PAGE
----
# Books! Books! Books!

I’ve been a bit incommunicado lately. Nothing bad has happened! I’m not working harder than normal! I don’t know why but I haven’t been moved to post anything. And you know my feeling about blogging — it can’t be a chore, so don’t force it.

That being said, I wanted to share something we’ve been diverted by in multivariable calculus recently:

I gotta say, I love this class and I love working with these kids. They remind me how when you find the right thing, exploration is captivating.

This is the “book overhang problem.” The question we dealt with was: can you stack books at the edge of a table so that the top book is off the table completely (meaning if you’re looking down on the stack of the books, the top book doesn’t lie over the table at all)?

We haven’t yet found the optimal solution, but we’re going to be discussing our musings on Friday — what the best 3, 4, and 5 book configuration might be, and if we can generalize it.

1. The solution I’m familiar with has an overhang of 1/(n+1) for the nth book from the top. That allows an unbounded extension (see harmonic function H_n), but it gets difficult to construct after 5 or 6.

1. The wolfram analysis is correct. I misremembered the result slightly. You can do the analysis fairly easily by using the lever law, treating the stack above the current book as having weight (n-1) centered at the end of the current book.

You want to push the book out by d until the whole stack is balanced with its centroid above 0.

That is, $\int_0^d x dx + (n-1)d =$int_0^(1-d) x dx $, or $d^2/2 + (n-1)d = (1-d)^2/2$, or $2(n-1)d = 1 - 2d$, or$d = 1/(2n)\$.

2. That’s similar to what my kids did!

2. Yay, I love this! I did something similar for my first interview when I had to bring a lesson to get hired. I found using cd-cases works well to get things to not tilt, but I think the huge calc books pack more visual punch.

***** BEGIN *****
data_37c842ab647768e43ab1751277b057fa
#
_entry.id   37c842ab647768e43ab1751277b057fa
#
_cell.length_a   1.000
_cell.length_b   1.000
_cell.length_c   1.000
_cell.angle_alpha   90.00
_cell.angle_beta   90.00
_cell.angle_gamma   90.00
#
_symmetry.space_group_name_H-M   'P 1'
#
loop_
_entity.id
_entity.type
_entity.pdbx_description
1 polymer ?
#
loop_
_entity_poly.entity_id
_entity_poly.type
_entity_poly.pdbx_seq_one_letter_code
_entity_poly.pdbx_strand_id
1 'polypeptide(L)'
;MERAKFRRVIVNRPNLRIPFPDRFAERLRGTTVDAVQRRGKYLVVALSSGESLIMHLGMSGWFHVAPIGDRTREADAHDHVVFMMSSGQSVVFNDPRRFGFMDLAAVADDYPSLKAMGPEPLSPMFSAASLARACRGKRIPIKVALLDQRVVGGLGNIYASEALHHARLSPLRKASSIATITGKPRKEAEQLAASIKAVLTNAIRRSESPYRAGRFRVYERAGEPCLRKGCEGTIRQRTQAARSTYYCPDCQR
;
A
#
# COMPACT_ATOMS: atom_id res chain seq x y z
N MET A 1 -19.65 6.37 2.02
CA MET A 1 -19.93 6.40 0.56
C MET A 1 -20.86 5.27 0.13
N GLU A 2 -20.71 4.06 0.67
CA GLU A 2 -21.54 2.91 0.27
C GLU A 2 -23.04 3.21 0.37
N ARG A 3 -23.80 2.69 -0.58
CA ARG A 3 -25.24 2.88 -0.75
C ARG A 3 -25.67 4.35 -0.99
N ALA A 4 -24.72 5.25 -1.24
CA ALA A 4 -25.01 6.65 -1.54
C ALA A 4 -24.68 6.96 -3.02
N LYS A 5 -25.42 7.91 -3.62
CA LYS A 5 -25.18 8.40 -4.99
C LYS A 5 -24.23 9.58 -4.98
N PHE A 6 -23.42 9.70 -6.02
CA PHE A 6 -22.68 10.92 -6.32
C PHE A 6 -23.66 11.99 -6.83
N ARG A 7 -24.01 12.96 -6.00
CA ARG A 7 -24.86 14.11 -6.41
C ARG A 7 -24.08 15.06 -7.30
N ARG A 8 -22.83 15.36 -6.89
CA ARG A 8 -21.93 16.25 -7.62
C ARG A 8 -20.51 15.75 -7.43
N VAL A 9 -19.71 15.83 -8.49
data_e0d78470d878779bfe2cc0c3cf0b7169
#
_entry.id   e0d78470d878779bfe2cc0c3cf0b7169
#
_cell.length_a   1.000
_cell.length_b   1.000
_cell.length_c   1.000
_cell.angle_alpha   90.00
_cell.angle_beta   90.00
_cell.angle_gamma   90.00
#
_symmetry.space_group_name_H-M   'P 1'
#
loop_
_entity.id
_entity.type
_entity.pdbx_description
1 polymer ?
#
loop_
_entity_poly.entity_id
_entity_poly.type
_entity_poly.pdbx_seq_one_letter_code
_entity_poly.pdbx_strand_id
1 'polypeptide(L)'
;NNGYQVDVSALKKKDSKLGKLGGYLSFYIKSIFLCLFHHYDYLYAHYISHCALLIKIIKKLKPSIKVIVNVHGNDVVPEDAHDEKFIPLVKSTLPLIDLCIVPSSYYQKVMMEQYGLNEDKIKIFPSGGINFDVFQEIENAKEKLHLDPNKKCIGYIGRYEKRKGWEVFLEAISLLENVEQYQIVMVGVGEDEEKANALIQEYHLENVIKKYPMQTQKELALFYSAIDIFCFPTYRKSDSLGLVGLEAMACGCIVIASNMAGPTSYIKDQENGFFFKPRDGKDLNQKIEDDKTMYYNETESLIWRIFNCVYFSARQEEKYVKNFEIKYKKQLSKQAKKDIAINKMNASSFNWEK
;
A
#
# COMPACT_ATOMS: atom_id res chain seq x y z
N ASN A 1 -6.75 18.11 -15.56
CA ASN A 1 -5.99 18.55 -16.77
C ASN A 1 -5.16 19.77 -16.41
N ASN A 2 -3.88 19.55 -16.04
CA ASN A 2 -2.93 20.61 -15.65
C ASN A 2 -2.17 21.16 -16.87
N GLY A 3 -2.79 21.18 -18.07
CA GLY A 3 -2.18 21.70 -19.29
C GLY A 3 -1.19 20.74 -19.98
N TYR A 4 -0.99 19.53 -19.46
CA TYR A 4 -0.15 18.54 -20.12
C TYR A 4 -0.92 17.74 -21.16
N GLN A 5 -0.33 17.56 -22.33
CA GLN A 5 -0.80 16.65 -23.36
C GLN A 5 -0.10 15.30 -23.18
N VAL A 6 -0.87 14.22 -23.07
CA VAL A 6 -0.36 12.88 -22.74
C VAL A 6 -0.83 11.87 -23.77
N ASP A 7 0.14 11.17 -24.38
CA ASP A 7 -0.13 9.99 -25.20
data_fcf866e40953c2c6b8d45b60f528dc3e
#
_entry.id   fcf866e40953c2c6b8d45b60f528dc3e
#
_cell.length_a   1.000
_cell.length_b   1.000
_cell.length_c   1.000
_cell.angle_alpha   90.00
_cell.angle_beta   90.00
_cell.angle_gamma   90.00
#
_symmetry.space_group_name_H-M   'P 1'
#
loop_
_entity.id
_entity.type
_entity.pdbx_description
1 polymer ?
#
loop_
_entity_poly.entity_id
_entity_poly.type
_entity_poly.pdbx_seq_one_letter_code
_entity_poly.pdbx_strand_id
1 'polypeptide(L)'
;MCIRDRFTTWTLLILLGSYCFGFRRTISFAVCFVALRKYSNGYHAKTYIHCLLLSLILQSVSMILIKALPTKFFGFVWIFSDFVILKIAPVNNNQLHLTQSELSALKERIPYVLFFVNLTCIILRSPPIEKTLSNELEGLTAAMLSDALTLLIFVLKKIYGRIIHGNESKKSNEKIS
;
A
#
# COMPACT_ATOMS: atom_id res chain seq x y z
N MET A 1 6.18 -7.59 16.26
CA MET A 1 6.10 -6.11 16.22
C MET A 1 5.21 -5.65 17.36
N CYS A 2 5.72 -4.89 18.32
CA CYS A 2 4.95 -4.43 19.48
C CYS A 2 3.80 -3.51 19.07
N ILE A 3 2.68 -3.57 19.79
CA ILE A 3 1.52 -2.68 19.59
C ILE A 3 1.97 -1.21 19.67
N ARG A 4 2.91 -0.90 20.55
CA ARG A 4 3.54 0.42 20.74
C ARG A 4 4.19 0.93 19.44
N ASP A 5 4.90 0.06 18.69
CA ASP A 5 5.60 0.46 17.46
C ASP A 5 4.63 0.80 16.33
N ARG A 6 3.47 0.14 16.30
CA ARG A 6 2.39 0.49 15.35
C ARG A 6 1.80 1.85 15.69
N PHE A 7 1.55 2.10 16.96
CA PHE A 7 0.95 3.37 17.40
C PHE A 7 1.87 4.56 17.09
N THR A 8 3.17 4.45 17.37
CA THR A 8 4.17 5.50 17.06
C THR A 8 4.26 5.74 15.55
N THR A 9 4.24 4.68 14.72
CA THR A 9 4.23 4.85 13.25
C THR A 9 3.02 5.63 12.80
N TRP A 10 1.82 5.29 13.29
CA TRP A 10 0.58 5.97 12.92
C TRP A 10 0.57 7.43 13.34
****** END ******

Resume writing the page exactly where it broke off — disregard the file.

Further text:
3. “The solution I’m familiar with has an overhang of 1/(n+1) for the nth book from the top. That allows an unbounded extension (see harmonic function H_n), but it gets difficult to construct after 5 or 6.”

That’s the solution I’m also familiar with, or at least I was until a student a few years ago questioned whether this was an optimal solution and found a counterexample for a few individual cases. Have fun exploring that one!

1. I’d be interested in seeing one of these counterexamples, as I thought there was a simple inductive proof that the sum of 1/n is optimal.

4. “I’d be interested in seeing one of these counterexamples”

Tried to think of a hint that won’t give it all away…best I could come up with is to consider a case where the books aren’t all stacked on top of one another.

1. If the books aren’t stacked, it’s a different problem. What is the new statement of the problem then?

5. Hey Sam, thanks for the illustration here. I was in a room at a table the day after you posted this with a couple of guys, one trying to explain the problem to the other, and I was able to pull up your photo. Which was awesome.

6. Andy Johnson says:

That looks like an ideal use for textbooks! Finally they are good for something!